The famous Abbey Gardens provide a great example of a manicured public garden in the style beloved of the Victorians but these have evolved into a modern and diverse centre of outdoor entertainment for tourists and locals alike. Many civic events take place here- the Holocaust memorial ceremony, Bonfire Night festivities and performances that form part of the Bury Festival each Spring. Bounded by the River Lark with its pretty bridge and ample (and hungry!) duck life and the grand Abbey Gate entrance (pictured above), the park is bisected by a broad tarmac pathway ideal for children to run or scooter along in full view of parents. In 1327 the Abbey was stormed by the townspeople, who destroyed the original Abbey Gate and much of the monastery. Some 20 years later, work began on the replacement Abbey Gate which is the one still standing today. Outside the Abbey Gate, you can turn right and follow the pathway to circle around the statue of St Edmund, passing the Cathedral and the Norman Tower, known as “the great gate of the church of St Edmund”, and which historically has served as the bell tower to the Cathedral.To your left here is a small row of residential homes built into the original abbey walls, houses that are magical to children, appearing to be where a Hobbit or other fantastical creature might reside.
The manicured flower gardens, rose gardens and ponds make a visual and olfactory spectacle with their seasonal planting and the rose gardens themselves are a memorial to the close ties Bury St Edmunds has with USAF and its nearby airbases. The Friends of The Abbey Gardens and Bury In Bloom work very hard to maintain and design the flowers which attract thousands of visitors each year. Pictured near the bottom of the page is the sensory garden- a place for the visually impaired and other plant lovers. With safe wide paths, scented and textured plants and warm shaded seating areas, this part of the gardens is popular with everybody.
Carousels and other small rides can be found on the entrance greens as you arrive and to the left hand side is a small cafe selling drinks and ice creams. Running alongside this is a small section of bird enclosures- there used to be Monkeys here until the 80’s and now thankfully no more. However some residents would like to see the aviaries gone too despite the pleasure they give to small children. You will find Parakeets, Zebra Finches, Pheasants and Love Birds here. Towards the back of the park is a recently refurbished playground containing an excellent selection of rides and climbing frames and there are also tennis courts for hire- contact the park rangers for details.
Adjacent to the playground are the ruins of the world famous 11th century Benedictine Abbey, part of the complete ruins that also include the 14th century Great Gate and Norman Tower, and the impressive ruins and altered west front of the immense church. On the tallest pillar, you will find two plaques commemorating the spot where, in 1214, the barons of England swore to compel King John to sign the document now known as the Magna Carta. These tall flint pocked spears and tumbled walls have ample space for children to run around and many a game of hide and seek has taken place in the ancient ruined secret rooms (and privies!). Generations of locals have done this and now bring their own children and grandchildren to do so. There is another way to enter and exit the Abbey Gardens too, via Mustow Street.round the back of Angel Hill and this entrance leads you onto the garden’s greensward surrounding the River Lark. To enter this way, cross the road and turn right to find Abbot’s Bridge, which dates back to the 12th century, and originally linked Eastgate Street with the Abbey’s vineyard on the opposite bank of the river Lark. Beside this, you can still see the Keeper’s cell, from which he would have operated the portcullis which protected the Abbey from unwanted visitors.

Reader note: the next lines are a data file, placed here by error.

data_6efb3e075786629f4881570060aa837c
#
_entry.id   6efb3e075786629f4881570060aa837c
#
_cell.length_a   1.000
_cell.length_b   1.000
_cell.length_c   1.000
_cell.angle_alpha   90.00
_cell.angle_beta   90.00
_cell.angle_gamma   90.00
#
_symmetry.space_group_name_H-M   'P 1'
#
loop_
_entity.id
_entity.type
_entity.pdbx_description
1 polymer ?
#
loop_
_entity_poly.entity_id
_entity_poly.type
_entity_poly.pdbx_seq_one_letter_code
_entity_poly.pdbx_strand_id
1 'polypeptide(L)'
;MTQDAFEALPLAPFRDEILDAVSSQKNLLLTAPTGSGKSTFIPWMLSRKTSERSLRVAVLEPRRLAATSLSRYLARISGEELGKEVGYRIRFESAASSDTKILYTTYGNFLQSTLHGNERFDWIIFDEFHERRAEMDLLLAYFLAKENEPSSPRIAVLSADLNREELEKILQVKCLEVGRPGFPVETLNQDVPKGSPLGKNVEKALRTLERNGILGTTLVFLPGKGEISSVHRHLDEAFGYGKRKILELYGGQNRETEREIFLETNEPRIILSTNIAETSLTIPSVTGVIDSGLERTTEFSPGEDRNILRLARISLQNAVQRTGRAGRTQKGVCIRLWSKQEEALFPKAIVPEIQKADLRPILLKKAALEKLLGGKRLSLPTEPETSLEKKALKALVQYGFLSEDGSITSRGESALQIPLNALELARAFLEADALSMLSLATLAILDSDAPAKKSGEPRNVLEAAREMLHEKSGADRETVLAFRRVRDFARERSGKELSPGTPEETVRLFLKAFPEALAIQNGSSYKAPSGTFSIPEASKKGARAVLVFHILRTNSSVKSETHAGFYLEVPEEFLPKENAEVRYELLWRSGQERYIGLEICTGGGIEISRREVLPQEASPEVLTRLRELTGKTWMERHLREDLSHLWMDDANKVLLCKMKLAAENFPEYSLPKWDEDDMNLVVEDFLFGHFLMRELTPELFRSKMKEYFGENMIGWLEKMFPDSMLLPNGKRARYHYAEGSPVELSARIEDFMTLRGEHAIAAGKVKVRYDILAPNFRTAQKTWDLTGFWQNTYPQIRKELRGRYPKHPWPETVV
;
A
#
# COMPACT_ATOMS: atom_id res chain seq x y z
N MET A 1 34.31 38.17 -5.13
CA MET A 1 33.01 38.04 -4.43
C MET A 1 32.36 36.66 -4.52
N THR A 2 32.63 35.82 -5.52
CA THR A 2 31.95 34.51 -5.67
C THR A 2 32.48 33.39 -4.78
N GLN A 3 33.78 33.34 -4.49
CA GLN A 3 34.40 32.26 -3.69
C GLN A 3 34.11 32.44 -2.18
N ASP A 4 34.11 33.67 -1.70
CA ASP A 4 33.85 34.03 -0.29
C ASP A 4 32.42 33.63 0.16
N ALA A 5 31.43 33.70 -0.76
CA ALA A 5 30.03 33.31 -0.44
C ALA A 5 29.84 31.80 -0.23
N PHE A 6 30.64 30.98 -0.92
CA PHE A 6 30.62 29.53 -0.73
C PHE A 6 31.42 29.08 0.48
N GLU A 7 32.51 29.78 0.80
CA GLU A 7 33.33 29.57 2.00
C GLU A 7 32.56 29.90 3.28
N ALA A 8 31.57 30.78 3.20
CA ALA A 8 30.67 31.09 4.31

The cathedral gardens including the beautiful physic/herb gardens can be accessed via the Abbey Gardens and the cool environs of the cloisters are a perfect place to retreat to on a hot day. The cathedral spire can be seen from many garden vantage points and the cathedral, being open to the public, is well worth a visit. Opposite the garden entrance on Angel Hill can be found the famous Angel Hotel, frequented and mentioned by Charles Dickens and a favourite writing spot for him. The afternoon tea and dining in its cellar restaurant comes highly recommended.
The gardens have public toilets that are regularly inspected -these can be found to the left of the Norman Gate entrance. There are also baby changing facilities.